NIMBioS News

NIMBioS Study: What Makes a Leader? Clues from the Animal Kingdom


As the American media continues to buzz over who is more or less likely to secure the Republican and Democratic nominations for US President, experts from the National Institute for Mathematical and Biological Synthesis (NIMBioS) explore some interesting perspectives on the nature of leadership in a new study.

WUOT: UT’s Gavrilets Discusses Evolution of Human Warfare


Sergey Gavrilets recently spoke with WUOT 91.9 FM about human warfare and how it has evolved over time. Gavrilets, distinguished professor in the Department of Ecology and Evolutionary Biology, is one of the organizers of a three-day workshop that will explore warfare in human societies and how it has potentially acted as a source of natural selection for biological and cultural evolution.

NIMBioS Receives National Grant to Assess Student Learning in Mathematics


The National Institute for Mathematical and Biological Synthesis has been awarded a two-year, $299,990 grant from the National Science Foundation to assess whether using real-world biology examples in college-level mathematics courses enhances student understanding of quantitative concepts.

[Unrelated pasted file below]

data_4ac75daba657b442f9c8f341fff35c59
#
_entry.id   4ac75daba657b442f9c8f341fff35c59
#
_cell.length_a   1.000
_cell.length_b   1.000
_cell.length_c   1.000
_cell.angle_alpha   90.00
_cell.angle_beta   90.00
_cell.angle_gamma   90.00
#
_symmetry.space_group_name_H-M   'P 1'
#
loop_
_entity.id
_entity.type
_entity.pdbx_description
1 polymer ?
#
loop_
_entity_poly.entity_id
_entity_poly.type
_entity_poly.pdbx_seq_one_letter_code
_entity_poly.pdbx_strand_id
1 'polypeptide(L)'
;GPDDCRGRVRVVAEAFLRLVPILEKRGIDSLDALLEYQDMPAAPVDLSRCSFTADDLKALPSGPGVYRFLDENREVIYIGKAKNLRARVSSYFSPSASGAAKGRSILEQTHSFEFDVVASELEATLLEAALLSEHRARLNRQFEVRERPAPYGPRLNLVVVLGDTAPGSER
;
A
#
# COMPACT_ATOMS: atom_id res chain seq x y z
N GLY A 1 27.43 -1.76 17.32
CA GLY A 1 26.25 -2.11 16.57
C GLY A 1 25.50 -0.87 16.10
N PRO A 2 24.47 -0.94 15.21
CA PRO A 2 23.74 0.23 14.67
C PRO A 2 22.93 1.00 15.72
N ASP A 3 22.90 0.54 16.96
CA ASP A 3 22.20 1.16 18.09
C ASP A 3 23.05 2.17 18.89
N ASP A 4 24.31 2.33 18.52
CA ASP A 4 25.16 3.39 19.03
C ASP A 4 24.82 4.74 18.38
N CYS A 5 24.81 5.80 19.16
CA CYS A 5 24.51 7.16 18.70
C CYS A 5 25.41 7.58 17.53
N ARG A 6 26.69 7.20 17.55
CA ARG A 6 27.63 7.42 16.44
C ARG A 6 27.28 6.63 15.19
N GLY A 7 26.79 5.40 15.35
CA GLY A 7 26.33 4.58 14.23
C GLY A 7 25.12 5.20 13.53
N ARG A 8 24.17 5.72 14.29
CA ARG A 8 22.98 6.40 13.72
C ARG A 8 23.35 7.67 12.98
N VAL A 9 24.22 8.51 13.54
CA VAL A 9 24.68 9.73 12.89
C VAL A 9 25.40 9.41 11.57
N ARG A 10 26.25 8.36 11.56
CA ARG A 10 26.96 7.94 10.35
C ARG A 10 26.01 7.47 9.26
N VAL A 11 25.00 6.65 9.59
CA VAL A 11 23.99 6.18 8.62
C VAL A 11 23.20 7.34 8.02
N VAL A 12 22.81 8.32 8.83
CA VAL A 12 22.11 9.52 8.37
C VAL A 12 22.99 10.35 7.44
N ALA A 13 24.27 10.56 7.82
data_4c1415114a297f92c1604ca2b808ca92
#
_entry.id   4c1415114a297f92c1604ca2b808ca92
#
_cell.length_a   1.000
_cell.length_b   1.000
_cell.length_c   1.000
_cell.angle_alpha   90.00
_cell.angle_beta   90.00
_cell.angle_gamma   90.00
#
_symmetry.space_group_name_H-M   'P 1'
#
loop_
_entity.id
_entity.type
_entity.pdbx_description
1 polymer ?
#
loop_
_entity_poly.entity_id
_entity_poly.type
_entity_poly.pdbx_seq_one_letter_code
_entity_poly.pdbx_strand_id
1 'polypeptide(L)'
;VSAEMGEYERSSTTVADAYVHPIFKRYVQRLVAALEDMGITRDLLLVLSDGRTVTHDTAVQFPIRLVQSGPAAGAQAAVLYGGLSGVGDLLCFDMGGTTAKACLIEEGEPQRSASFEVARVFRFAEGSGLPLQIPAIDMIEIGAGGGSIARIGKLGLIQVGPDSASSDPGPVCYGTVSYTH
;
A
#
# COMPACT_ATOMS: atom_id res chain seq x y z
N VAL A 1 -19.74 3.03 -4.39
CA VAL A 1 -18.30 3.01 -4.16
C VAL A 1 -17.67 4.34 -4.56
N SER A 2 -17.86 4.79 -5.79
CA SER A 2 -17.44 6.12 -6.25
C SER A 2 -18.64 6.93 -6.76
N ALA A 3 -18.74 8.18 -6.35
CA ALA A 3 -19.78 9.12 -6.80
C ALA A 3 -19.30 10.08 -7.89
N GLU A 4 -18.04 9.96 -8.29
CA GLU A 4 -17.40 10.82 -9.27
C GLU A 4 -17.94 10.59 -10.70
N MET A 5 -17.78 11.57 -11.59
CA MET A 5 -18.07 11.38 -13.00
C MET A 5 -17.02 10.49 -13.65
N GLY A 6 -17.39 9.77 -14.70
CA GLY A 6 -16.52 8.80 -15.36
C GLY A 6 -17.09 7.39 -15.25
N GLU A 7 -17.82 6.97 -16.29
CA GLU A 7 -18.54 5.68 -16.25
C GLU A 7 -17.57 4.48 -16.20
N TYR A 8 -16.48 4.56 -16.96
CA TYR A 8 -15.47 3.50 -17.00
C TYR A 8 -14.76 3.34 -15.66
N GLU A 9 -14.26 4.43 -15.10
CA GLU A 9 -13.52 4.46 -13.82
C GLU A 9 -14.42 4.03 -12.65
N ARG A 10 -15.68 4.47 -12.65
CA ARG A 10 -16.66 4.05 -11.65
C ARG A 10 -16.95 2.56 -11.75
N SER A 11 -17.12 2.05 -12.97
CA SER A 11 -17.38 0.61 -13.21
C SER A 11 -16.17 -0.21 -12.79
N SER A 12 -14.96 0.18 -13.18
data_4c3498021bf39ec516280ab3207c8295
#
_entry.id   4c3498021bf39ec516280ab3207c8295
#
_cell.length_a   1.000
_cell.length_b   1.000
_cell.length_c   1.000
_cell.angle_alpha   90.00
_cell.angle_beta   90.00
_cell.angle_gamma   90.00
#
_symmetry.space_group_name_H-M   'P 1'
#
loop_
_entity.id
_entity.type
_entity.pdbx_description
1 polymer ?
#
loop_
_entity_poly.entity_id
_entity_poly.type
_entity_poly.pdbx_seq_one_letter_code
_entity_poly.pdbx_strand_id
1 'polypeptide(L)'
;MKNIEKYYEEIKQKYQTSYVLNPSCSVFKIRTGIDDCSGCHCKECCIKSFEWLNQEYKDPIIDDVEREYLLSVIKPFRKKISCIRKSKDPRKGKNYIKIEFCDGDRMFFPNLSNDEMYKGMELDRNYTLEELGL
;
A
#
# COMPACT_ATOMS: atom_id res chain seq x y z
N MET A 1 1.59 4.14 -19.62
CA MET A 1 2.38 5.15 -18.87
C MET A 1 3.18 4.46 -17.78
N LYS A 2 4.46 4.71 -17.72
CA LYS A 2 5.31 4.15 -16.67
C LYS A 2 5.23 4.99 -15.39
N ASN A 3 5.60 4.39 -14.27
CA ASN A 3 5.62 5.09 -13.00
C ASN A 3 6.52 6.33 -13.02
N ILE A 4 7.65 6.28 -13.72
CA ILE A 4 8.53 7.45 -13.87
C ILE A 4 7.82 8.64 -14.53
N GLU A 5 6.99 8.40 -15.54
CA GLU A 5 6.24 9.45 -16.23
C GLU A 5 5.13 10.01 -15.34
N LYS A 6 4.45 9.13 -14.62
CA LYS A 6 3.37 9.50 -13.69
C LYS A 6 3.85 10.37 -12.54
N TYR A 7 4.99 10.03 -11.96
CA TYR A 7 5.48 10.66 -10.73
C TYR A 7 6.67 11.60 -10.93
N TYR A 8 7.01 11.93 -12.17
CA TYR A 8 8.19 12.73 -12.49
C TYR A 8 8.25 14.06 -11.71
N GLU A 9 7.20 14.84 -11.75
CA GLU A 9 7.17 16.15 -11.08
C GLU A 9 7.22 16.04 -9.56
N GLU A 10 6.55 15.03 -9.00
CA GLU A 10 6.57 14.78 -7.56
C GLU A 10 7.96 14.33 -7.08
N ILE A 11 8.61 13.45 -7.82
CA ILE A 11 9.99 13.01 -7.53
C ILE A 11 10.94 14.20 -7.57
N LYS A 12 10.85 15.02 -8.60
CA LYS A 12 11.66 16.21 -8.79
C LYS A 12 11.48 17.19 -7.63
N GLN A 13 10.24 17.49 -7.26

NIMBioS Students Create Tool to Stop Invasive Pests


Invasive species, from plants like the kudzu vine to animals like the red scale insect that chomps through citrus crops, threaten the health of vital agricultural and natural lands. Three undergraduate students have developed a new tool to help fight these pests. Their work was done with UT faculty mentors during a summer research program at NIMBioS.

Students Conduct Research to Control Canine Distemper


Undergraduates from across the country and their research mentors at UT are investigating ways to manage and control outbreaks of canine distemper virus, a devastating disease affecting dogs—particularly those in animal shelters—and other wildlife.

In the News: NIMBioS Tuberculosis Vaccine Study

Knoxville News Sentinel

A team of UT researchers is working with undergraduate students from across the country to better understand how the human body responds to tuberculosis infection by linking mathematical and biological studies.

Professor Publishes First Book on Emerging Pathogen Ranavirus

Thousands of dead wood frog tadpoles associated with a ranavirus die-off in Maine (photo credit, Nathaniel Wheelwright)

A genus of emerging pathogens Ranavirus is thought to be the potential new culprit causing the decline and extinction of amphibians around the world. A new book by a UT professor provides insight on the viruses and guidance on urgent research directions to address them.